In FIG. 4 is shown an alternative coder which includes a delay'line 50 of construction similar to that described above, its outer conductor being represented by straight line 51. This embodiment employs four vacuum tubes 52, 53, 54, and 55 of the conventional triode type, each having a grid, plate, and cathode. Oathode heaters and heater circuits, being well-known to those skilled in the art, are omitted here for the sake of simplification of the diagram. All these tubes are used as cathode followers, and the points at which they are connected to delay line 50 are determined by the coding desired. Tubes 52 and 53 are used as input tubes and tubes 54 and 55 as output tubes. In this embodiment for the coding hereafter described tubes 52 and 54 are connected to input 56 of delay line 50, tube 55 is connected to output 57 of delay line 50, and tube 53 is connected to some intermediate tap or point 58 on delay line 50. A pulse input 59 is connected to grid 60 of tube 52, and to this same grid is connected one end of grid resistor 61. To the other end of grid resistor 61 is connected a suitable source of negative bias voltage at terminal 62. Plate 63 is connected to a source of plate voltage at terminal 64 and cathode 66 is connected to input 56 of delay line 50' and to one end of a resistor 67, whose other end is connected to ground and whose ohmic value is equal to the characteristic impedance of delay line 50. A second pulse input 68 is connected to grid 69 of tube 53 and to one end of grid resistor 70, whose other end is connected to a suitable source of negative bias voltage at terminal 71. Plate 72 is connected to a source of plate voltage at terminal 73 and cathode 75 is connected to point 58 on delay line 50 as previously mentioned. Outer conductor 51 of delay line 50 is grounded as is one end of resistor 76, whose other end is connected to output 57 and whose ohmic value is equal to the characteristic impedance of delay line '50. Input 56 is connected to grid 77 of tube 54 and output 57 is connected to grid 78 of tube 55. Plates 79 and 80 are connected to suitable sources of plate voltage at terminals 81 and 82 respectively and cathodes 85 and 86 are connected together and to one end of cathode resistor 87, whose other end is grounded. This common cathode junction point also serves as output 88 of the coder circuit.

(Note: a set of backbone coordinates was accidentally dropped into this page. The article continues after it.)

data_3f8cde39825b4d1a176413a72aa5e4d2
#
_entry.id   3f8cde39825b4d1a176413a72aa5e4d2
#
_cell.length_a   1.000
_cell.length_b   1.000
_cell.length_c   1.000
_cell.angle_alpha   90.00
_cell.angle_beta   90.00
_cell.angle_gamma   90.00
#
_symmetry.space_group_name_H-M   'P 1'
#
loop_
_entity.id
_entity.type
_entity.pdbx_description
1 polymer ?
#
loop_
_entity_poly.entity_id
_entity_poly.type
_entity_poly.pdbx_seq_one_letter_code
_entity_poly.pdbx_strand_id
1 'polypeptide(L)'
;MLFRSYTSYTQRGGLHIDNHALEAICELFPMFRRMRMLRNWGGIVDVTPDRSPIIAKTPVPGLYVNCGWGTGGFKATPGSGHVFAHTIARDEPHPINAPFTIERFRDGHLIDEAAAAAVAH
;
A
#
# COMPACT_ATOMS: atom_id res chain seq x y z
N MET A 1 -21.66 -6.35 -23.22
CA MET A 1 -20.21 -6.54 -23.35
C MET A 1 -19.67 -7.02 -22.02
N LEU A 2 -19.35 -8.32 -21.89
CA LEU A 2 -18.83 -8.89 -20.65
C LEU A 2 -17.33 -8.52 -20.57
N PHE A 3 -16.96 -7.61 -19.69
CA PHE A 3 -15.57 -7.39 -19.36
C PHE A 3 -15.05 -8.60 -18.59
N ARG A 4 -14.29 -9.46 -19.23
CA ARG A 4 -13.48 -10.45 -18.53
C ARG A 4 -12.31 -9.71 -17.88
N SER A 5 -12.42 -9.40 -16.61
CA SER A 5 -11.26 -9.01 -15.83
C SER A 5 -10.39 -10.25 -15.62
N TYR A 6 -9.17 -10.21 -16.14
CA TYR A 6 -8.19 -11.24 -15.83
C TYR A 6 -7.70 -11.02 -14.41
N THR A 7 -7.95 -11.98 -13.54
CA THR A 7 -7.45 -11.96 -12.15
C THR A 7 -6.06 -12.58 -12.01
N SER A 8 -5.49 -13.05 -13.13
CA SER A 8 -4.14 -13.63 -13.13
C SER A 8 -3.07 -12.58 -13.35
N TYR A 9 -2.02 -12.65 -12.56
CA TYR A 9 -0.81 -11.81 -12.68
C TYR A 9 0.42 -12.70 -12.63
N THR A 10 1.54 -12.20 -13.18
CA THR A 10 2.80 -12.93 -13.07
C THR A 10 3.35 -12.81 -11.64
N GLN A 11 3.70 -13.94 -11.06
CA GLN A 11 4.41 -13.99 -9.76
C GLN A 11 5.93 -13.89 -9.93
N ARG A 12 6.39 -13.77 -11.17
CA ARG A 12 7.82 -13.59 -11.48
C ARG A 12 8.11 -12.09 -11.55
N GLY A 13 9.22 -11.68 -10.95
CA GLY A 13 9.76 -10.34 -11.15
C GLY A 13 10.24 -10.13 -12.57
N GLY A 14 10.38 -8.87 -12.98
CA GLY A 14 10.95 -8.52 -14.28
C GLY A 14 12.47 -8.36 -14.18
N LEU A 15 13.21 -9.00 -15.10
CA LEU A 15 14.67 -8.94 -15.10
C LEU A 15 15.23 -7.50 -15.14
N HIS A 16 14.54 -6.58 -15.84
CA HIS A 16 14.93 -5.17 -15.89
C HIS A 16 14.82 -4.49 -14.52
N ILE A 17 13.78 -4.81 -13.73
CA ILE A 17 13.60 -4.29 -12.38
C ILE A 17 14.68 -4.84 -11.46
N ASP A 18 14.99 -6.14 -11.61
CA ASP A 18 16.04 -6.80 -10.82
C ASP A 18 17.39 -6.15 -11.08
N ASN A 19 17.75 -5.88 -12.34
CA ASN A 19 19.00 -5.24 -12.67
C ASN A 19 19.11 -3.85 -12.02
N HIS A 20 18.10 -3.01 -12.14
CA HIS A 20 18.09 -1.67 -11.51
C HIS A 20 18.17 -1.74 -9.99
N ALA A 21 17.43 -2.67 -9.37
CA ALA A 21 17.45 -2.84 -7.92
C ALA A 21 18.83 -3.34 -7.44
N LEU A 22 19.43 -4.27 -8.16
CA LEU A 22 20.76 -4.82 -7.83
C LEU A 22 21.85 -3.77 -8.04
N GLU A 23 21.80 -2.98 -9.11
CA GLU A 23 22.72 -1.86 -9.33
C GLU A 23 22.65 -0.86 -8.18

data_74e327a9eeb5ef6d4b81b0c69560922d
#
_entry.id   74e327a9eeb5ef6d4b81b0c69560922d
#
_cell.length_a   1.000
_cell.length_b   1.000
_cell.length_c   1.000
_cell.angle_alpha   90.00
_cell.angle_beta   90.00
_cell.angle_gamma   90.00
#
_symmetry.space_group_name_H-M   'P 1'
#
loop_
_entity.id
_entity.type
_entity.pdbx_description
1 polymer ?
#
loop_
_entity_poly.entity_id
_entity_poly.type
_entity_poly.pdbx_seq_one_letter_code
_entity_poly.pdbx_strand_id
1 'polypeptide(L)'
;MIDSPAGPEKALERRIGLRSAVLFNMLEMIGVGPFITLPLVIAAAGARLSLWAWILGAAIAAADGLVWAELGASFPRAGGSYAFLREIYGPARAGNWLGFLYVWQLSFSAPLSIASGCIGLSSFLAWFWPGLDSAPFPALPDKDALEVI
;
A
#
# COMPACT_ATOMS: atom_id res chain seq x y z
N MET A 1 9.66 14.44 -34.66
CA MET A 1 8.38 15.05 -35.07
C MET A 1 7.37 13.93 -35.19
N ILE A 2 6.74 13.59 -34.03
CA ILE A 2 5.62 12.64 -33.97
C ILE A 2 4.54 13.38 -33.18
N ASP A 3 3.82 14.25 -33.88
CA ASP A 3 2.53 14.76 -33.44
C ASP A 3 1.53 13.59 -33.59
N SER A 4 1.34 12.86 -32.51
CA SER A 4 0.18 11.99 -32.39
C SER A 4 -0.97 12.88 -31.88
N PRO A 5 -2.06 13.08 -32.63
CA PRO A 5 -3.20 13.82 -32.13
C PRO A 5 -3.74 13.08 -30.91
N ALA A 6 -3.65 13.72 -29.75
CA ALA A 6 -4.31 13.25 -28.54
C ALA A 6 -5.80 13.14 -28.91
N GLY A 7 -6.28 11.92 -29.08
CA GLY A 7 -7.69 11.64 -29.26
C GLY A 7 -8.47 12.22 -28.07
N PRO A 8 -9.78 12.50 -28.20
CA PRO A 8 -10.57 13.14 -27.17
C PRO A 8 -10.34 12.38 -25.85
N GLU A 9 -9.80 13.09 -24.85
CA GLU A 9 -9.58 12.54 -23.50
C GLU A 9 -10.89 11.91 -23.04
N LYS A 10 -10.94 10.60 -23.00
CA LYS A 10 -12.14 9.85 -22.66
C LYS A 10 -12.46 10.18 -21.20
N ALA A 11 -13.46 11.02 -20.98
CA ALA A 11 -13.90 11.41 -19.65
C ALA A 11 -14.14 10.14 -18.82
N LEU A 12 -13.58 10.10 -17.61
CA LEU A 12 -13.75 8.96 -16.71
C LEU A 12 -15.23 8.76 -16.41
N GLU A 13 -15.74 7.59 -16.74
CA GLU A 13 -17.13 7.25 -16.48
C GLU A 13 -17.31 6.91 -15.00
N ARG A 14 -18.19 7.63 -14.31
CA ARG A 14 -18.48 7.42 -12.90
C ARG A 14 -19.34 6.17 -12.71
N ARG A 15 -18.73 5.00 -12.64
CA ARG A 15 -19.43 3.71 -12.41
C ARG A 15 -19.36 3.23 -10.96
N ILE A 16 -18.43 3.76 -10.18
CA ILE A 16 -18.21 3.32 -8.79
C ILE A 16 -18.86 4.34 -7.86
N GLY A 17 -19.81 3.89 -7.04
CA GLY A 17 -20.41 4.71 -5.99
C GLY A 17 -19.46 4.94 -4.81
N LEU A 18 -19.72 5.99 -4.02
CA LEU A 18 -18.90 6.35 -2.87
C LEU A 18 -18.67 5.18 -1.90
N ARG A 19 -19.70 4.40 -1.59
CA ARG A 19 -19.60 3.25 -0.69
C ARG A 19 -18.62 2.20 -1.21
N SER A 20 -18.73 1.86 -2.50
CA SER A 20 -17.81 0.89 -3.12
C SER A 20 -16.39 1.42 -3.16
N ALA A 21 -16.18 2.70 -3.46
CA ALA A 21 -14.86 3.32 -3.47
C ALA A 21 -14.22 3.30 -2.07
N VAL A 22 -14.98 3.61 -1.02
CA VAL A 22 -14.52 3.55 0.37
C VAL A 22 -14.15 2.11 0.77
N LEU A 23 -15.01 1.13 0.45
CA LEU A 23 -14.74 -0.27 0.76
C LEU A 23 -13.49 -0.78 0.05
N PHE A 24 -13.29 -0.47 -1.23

Referring now to FIG. also, assume first that a single pulse of one microsecond duration is applied to input 59 of tube 52. This original applied pulse is represented by waveform '90. Due to the circuit previously described, this pulse will instantaneously appear at output 88, although reduced in magnitude due to the cathode follower action of tubes 52 and 54 in the circuit. This initial pulse at output 88 is represented by waveform 91. Assuming that delay line 50 introduces a delay of d microseconds,-d microseconds later a second pulse will pass through tube 55 and appear at output 88, as represented by waveform 9 2. The magnitude of this pulse will also be less than that of the original applied pulse due to the cathode follower action of tubes 52 and 55 and the attenuation of delay line 50. Thus a single pulse has been coded into two pulses delayed one from the other by a predetermined spacing d.